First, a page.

I Have Reduced My Manufacturing Cycle Times. Now What?

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I Have Reduced My Manufacturing Cycle Times. Now What?

Lean has brought about amazing changes on the factory floor. Many U.S. firms recognize that in today’s markets, the speed of response to customer demands is a key competitive advantage. These firms have worked continuously to reduce their manufacturing cycle times. By applying lean concepts, companies have transformed the factory and made considerable reductions in manufacturing throughput times; reductions in cycle time in excess of 50 percent are not uncommon.

Factory worker checking quality

Cycle time reduction on the shop floor

Even after achieving these reductions in cycle times, many of these companies have discovered that their customers still perceive them as slow. Their competitors, exhibit quicker responses to customers. For example, a large industrial equipment manufacturer found that although it had sliced weeks out of its manufacturing cycle, its response time to customers was still slowed by an order entry and engineering process that took months to complete.

Speed on the factory floor is not enough. Customers care only about the total cycle time from start to finish–from need to satisfaction. They are unimpressed by short manufacturing cycles if the other parts of the value stream make response time slow. Time consumed anywhere in the “value-stream” from order entry and engineering on through to distribution and delivery is equally valuable. It follows; therefore, that time squeezed from any part of the chain has the same value to customers. To be a competitor in today’s marketplace, a firm must shrink the entire value chain by compressing time in activities that also lie outside the factory walls. These are the activities of the “administrative/service factory.”

Lean applies to the office too.

Improve cycle times of office activities

Processes like order processing, talent management, staffing, hiring, quoting, planning, purchasing, product development and others are full of waste. As a matter of fact, 75-90% of the steps in service/administrative processes add no value—the lean definition of waste. These wasteful steps cause delays and customer dissatisfaction. Since one of the key principles of lean thinking is to minimize the time between the receipt of a customer order and fulfillment of that order (our broad definition of product includes a service offering as well as a widget). Once we identify the waste (non-value-added steps) in our office/service processes and what needs to be worked on, and then we can apply the traditional Lean tools such as pull systems, continuous flow, co-location, point of use storage, continuous flow, 5S, visual controls and mistake proofing.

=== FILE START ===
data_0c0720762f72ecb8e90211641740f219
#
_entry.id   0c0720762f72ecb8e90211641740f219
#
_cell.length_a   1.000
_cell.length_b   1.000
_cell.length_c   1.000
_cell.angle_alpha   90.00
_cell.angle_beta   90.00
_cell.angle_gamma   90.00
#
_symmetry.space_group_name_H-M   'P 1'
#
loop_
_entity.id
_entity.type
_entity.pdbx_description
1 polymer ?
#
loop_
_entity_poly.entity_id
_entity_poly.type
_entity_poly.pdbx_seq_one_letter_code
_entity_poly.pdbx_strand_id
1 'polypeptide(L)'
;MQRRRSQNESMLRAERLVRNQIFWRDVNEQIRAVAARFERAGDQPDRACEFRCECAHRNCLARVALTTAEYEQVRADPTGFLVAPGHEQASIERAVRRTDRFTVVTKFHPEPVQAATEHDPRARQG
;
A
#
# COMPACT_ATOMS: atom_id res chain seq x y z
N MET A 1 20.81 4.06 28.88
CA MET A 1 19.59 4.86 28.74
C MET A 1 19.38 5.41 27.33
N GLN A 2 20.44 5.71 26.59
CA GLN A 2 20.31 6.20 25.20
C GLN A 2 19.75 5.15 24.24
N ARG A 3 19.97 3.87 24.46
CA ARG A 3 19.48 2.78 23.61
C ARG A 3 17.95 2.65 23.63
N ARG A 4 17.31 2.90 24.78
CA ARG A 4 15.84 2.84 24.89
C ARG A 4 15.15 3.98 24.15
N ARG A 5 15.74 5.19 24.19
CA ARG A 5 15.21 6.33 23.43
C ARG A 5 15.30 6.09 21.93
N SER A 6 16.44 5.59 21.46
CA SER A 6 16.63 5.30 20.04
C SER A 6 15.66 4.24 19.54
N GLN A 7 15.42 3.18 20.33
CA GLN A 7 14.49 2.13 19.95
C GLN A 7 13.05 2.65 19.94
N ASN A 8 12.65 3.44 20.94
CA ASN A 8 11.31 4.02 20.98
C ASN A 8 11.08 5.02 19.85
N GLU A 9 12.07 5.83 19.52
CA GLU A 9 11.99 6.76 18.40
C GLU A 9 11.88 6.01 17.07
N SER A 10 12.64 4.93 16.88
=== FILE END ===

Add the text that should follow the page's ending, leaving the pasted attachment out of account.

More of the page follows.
So the answer to the “now what” question is if you really want to decrease customer response times you need to apply lean tools in your office and administrative processes to eliminate waste.

Willie L. Carter is the president of Quantum Associates, Inc, a process improvement consultancy. He helps managers unlock the full promise, speed, and energy of their processes. Carter certifications include, Lean Sensei, ISO 9000 Lead Assessor, Manager of Quality/Organizational Excellence. He is an experienced facilitator, coach, and author of the book “Process Improvement for Administrative Departments, The Key to Achieving Internal Customer Satisfaction.” His company helps executives optimize their business processes to minimize their costs, accelerate their cycle time while simultaneously enabling them to do more with less. He can be reached at wcarter@quantumassocinc.com

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